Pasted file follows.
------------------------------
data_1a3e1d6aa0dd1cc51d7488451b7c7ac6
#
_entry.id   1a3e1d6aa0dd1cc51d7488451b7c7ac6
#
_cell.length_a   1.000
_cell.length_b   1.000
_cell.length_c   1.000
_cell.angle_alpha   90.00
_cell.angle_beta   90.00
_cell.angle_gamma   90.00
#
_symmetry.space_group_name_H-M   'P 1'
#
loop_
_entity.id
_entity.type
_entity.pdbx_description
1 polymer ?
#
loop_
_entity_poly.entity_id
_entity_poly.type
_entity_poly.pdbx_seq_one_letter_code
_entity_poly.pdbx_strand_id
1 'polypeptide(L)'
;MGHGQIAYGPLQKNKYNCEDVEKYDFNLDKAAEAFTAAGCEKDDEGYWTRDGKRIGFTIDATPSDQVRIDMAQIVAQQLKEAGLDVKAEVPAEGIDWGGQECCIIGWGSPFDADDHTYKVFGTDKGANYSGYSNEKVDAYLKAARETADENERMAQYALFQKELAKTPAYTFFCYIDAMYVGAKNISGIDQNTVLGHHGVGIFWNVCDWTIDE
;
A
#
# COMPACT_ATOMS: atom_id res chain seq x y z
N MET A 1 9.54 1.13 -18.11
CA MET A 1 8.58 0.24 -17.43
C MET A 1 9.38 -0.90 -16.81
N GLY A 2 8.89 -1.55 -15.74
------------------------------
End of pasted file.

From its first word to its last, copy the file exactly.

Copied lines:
data_1a3e1d6aa0dd1cc51d7488451b7c7ac6
#
_entry.id   1a3e1d6aa0dd1cc51d7488451b7c7ac6
#
_cell.length_a   1.000
_cell.length_b   1.000
_cell.length_c   1.000
_cell.angle_alpha   90.00
_cell.angle_beta   90.00
_cell.angle_gamma   90.00
#
_symmetry.space_group_name_H-M   'P 1'
#
loop_
_entity.id
_entity.type
_entity.pdbx_description
1 polymer ?
#
loop_
_entity_poly.entity_id
_entity_poly.type
_entity_poly.pdbx_seq_one_letter_code
_entity_poly.pdbx_strand_id
1 'polypeptide(L)'
;MGHGQIAYGPLQKNKYNCEDVEKYDFNLDKAAEAFTAAGCEKDDEGYWTRDGKRIGFTIDATPSDQVRIDMAQIVAQQLKEAGLDVKAEVPAEGIDWGGQECCIIGWGSPFDADDHTYKVFGTDKGANYSGYSNEKVDAYLKAARETADENERMAQYALFQKELAKTPAYTFFCYIDAMYVGAKNISGIDQNTVLGHHGVGIFWNVCDWTIDE
;
A
#
# COMPACT_ATOMS: atom_id res chain seq x y z
N MET A 1 9.54 1.13 -18.11
CA MET A 1 8.58 0.24 -17.43
C MET A 1 9.38 -0.90 -16.81
N GLY A 2 8.89 -1.55 -15.74